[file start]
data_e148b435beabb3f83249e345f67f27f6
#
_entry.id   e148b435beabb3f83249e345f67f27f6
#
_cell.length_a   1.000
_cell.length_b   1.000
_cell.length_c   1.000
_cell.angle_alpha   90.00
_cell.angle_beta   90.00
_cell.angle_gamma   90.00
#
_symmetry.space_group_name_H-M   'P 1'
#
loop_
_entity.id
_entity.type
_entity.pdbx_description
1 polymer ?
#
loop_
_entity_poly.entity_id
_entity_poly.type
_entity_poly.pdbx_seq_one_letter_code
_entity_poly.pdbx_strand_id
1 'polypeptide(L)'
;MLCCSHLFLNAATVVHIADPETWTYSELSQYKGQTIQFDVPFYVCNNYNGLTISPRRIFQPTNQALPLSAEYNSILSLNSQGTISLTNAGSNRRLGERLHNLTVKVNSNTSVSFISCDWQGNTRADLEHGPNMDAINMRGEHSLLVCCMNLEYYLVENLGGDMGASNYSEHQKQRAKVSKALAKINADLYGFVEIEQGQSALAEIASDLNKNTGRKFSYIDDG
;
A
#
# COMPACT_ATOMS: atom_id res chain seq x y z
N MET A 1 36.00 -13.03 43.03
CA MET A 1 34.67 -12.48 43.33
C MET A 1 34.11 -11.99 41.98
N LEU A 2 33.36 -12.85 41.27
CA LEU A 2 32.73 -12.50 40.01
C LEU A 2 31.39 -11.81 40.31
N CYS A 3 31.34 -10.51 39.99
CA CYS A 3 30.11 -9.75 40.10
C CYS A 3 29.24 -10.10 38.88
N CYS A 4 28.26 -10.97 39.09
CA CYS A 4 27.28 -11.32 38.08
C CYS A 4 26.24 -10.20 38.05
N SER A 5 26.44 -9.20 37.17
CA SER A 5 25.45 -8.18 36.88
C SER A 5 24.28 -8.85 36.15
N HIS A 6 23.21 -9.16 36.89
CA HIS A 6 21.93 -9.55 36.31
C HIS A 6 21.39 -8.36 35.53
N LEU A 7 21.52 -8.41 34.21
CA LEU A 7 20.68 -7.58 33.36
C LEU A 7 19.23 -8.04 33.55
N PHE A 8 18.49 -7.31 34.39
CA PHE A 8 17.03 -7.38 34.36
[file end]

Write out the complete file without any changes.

data_e148b435beabb3f83249e345f67f27f6
#
_entry.id   e148b435beabb3f83249e345f67f27f6
#
_cell.length_a   1.000
_cell.length_b   1.000
_cell.length_c   1.000
_cell.angle_alpha   90.00
_cell.angle_beta   90.00
_cell.angle_gamma   90.00
#
_symmetry.space_group_name_H-M   'P 1'
#
loop_
_entity.id
_entity.type
_entity.pdbx_description
1 polymer ?
#
loop_
_entity_poly.entity_id
_entity_poly.type
_entity_poly.pdbx_seq_one_letter_code
_entity_poly.pdbx_strand_id
1 'polypeptide(L)'
;MLCCSHLFLNAATVVHIADPETWTYSELSQYKGQTIQFDVPFYVCNNYNGLTISPRRIFQPTNQALPLSAEYNSILSLNSQGTISLTNAGSNRRLGERLHNLTVKVNSNTSVSFISCDWQGNTRADLEHGPNMDAINMRGEHSLLVCCMNLEYYLVENLGGDMGASNYSEHQKQRAKVSKALAKINADLYGFVEIEQGQSALAEIASDLNKNTGRKFSYIDDG
;
A
#
# COMPACT_ATOMS: atom_id res chain seq x y z
N MET A 1 36.00 -13.03 43.03
CA MET A 1 34.67 -12.48 43.33
C MET A 1 34.11 -11.99 41.98
N LEU A 2 33.36 -12.85 41.27
CA LEU A 2 32.73 -12.50 40.01
C LEU A 2 31.39 -11.81 40.31
N CYS A 3 31.34 -10.51 39.99
CA CYS A 3 30.11 -9.75 40.10
C CYS A 3 29.24 -10.10 38.88
N CYS A 4 28.26 -10.97 39.09
CA CYS A 4 27.28 -11.32 38.08
C CYS A 4 26.24 -10.20 38.05
N SER A 5 26.44 -9.20 37.17
CA SER A 5 25.45 -8.18 36.88
C SER A 5 24.28 -8.85 36.15
N HIS A 6 23.21 -9.16 36.89
CA HIS A 6 21.93 -9.55 36.31
C HIS A 6 21.39 -8.36 35.53
N LEU A 7 21.52 -8.41 34.21
CA LEU A 7 20.68 -7.58 33.36
C LEU A 7 19.23 -8.04 33.55
N PHE A 8 18.49 -7.31 34.39
CA PHE A 8 17.03 -7.38 34.36